Nehemiah Hubbard House
Nehemiah Hubbard House
|Area||10.4 acres (4.2 ha)|
|Architect||Kelly, J. Frederick; Isham, Norman M.|
|Part of||Wadsworth Estate Historic District (#96000775)|
|NRHP reference #||82003771|
|Added to NRHP||May 11, 1982|
|Designated CP||July 25, 1996|
The Nehemiah Hubbard House is a historic house at the corner of Laurel Grove and Wadsworth Street, Middletown, Connecticut. Built in 1745, it is a center-chimney colonial style house built of clapboard siding and brownstone foundation with wood shingle roof; using a structural system of wood frame, post and beam with gable roof. It was built as a residence which is its current use.
Relationship to surroundings
This colonial saltbox house is sited on a large lot at the rural western edge of Middletown. Screened from the front by bushes, trees, and a stone wall, and on the east by a cedar paling fence, the house is very secluded. A two-story gambrel-roofed wing on the west, a two car garage on the north, and a large nineteenth century barn south of the house complete the estate.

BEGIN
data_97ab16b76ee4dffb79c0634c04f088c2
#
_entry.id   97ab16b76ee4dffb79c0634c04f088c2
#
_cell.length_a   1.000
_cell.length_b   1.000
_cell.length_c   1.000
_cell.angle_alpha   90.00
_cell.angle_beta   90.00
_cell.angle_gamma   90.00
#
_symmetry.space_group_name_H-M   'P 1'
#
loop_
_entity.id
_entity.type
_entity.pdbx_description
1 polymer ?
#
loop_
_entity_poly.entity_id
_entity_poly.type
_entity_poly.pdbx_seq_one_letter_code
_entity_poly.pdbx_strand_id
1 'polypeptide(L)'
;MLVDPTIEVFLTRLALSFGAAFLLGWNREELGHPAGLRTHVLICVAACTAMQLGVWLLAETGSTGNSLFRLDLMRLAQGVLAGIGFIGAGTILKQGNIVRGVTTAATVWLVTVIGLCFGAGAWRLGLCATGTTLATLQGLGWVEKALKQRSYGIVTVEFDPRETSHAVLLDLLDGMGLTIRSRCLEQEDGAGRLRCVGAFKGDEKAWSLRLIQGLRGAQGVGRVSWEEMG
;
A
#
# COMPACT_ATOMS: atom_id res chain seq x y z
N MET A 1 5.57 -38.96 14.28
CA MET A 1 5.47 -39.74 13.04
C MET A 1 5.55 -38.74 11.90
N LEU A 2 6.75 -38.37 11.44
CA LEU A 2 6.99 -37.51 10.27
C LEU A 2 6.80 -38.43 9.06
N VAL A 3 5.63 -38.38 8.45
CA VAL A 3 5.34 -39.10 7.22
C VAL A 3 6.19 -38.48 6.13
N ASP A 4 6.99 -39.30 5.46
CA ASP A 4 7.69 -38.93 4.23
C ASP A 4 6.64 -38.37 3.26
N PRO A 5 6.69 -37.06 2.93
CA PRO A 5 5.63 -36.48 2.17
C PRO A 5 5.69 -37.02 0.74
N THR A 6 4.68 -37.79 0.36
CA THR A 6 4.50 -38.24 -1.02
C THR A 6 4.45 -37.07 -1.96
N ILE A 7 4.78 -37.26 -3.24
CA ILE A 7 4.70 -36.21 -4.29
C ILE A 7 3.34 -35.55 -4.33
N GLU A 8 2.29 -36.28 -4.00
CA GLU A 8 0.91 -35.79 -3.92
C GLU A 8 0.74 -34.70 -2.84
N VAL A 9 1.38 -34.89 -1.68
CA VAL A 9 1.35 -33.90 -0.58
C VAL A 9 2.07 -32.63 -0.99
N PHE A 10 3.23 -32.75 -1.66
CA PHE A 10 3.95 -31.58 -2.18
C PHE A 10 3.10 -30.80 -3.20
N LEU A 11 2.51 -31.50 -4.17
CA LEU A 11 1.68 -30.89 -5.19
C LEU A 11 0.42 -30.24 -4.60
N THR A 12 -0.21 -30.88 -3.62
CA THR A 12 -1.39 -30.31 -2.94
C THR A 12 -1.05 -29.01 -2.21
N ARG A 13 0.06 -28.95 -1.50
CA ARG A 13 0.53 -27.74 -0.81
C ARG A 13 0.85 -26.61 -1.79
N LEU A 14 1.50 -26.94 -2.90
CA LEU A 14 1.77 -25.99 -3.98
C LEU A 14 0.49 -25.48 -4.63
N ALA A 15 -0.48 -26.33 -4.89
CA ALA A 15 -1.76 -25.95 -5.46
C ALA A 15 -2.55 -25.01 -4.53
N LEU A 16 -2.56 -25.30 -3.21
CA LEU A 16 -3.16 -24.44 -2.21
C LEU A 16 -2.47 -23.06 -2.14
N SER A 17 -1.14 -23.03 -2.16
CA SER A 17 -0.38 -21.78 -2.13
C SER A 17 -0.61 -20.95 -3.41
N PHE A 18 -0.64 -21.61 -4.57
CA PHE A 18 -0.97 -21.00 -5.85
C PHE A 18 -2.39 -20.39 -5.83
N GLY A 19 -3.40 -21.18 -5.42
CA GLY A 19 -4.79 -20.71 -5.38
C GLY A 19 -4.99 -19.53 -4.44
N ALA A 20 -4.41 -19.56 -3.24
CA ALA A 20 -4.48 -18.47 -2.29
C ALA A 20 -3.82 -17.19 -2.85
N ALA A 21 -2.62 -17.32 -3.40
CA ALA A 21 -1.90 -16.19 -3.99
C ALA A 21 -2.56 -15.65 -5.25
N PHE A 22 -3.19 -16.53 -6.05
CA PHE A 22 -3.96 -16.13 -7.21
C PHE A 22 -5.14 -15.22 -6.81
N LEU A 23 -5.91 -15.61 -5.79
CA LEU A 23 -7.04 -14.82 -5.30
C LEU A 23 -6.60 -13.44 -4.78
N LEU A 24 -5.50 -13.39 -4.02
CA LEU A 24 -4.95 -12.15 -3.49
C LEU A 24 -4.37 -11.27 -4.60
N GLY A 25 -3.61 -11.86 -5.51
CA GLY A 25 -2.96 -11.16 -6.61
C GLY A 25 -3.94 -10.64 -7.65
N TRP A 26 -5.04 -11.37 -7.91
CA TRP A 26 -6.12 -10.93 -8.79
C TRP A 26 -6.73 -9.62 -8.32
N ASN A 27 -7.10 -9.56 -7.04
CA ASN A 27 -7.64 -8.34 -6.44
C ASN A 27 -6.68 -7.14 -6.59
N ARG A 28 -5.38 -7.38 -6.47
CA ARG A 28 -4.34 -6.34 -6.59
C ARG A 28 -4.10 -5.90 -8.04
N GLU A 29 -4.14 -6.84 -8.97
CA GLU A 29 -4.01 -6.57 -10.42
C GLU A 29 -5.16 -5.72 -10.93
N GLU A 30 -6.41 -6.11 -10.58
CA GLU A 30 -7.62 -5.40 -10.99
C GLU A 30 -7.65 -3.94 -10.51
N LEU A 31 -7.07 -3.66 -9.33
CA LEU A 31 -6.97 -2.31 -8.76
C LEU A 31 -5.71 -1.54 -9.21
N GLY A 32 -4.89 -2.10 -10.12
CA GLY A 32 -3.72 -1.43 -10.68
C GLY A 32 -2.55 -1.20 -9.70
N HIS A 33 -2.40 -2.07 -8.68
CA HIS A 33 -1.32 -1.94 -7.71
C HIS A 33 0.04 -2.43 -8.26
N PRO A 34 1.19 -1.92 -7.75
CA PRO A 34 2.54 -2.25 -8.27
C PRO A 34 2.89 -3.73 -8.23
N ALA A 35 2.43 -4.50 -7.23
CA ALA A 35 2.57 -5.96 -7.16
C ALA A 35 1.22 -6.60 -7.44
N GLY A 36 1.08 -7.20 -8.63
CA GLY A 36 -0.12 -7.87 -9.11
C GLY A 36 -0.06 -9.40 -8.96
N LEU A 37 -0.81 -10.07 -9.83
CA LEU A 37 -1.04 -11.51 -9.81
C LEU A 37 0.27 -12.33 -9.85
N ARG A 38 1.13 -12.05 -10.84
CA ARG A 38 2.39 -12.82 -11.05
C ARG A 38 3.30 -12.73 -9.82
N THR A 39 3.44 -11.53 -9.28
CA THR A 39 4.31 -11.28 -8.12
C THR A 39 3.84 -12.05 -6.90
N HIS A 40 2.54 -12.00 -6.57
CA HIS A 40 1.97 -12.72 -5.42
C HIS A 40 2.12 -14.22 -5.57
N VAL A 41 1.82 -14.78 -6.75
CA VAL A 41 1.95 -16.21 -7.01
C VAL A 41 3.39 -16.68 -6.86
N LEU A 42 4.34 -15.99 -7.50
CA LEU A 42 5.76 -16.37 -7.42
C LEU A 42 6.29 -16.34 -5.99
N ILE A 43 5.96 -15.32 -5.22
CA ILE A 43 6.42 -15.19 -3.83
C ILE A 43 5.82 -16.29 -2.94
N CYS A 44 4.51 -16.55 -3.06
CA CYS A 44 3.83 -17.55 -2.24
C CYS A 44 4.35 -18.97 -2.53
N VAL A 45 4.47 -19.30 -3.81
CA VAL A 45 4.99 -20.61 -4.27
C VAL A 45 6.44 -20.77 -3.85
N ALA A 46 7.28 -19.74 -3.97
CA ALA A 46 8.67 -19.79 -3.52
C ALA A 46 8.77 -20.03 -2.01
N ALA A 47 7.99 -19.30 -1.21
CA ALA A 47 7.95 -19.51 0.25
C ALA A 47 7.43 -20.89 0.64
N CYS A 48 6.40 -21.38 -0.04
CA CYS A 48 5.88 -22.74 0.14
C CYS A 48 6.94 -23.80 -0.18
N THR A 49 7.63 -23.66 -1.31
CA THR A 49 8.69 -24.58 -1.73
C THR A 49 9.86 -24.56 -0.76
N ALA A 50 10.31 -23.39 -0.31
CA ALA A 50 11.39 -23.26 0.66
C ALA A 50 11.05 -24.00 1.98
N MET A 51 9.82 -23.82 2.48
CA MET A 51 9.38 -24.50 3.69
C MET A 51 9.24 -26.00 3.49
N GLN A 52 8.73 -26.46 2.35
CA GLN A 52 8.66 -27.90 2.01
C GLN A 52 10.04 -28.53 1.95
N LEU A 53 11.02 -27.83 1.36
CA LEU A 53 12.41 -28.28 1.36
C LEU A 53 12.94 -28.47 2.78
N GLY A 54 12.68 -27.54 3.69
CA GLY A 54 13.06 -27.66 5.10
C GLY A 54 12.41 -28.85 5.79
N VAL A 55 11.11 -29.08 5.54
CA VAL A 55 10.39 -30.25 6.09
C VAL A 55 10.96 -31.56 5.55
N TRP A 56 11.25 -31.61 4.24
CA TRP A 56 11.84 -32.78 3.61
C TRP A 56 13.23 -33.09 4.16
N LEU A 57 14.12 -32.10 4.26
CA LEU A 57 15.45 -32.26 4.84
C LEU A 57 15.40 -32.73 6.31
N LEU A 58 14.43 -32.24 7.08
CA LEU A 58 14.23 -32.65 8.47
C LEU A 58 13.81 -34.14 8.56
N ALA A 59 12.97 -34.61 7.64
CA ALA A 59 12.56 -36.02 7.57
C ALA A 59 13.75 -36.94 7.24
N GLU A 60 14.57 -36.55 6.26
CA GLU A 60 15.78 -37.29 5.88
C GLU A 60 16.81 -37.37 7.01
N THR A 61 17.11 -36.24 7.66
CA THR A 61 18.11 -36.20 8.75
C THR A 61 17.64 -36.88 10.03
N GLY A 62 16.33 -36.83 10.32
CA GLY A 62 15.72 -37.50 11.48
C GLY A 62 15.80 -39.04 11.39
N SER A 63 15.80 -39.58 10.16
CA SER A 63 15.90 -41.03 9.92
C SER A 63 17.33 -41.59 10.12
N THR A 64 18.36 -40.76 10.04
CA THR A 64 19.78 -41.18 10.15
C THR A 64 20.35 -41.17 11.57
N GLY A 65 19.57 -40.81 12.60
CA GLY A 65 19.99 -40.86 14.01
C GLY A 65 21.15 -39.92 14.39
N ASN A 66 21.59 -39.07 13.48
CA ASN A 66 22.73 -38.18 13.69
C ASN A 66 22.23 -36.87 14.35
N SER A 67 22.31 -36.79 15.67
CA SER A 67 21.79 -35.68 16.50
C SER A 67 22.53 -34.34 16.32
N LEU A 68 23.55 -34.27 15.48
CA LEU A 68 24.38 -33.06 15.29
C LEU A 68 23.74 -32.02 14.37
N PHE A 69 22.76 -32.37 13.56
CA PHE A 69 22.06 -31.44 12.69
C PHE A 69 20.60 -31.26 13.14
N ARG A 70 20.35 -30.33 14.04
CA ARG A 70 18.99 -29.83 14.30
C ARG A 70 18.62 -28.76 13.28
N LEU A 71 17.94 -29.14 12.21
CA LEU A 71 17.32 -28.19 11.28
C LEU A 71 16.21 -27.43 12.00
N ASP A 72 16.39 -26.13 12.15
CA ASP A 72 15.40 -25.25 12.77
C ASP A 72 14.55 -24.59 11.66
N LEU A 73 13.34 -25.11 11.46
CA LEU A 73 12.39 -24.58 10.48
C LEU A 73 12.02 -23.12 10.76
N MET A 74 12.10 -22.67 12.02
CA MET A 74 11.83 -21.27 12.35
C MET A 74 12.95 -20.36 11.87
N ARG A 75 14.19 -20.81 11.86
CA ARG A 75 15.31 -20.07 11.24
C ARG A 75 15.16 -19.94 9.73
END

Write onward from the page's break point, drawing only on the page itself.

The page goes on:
This house was the home of Nehemiah Hubbard, a prominent banker and merchant of late eighteenth century Middletown. The land, part of an original 226-acre (91 ha) tract, belonged to the Hubbard family, noted early settlers of the town, for a number of generations. Nehemiah was in the fourth generation of Middletown Hubbards. Although the house was some distance from the commercial section of Middletown, Hubbard used the property as a home and for extensive farming operations. Nehemiah Hubbard was Deputy Quartermaster for Middletown during the American Revolutionary War, and was the first President of the Middletown Bank. The house remained in the Hubbard family through the nineteenth century. Early in the 20th century, it was the home of Thomas McDonough Russell, Sr.
This 1744 center-chimney saltbox retains most of its early features, both interior and exterior. The main fireplace with its beehive oven measures over eight feet wide. Much early hardware remains. The two-story gambrel-roofed "kitchen wing" is added, but is sympathetic in style with the original house. The house underwent restoration in 1929 by the Colonel Wadsworth family. It continues to be used as a residence.
- Middletown, Connecticut Historical and Architectural Resources. Volume III, Card Number 146. Roger Sherman. August, 1978.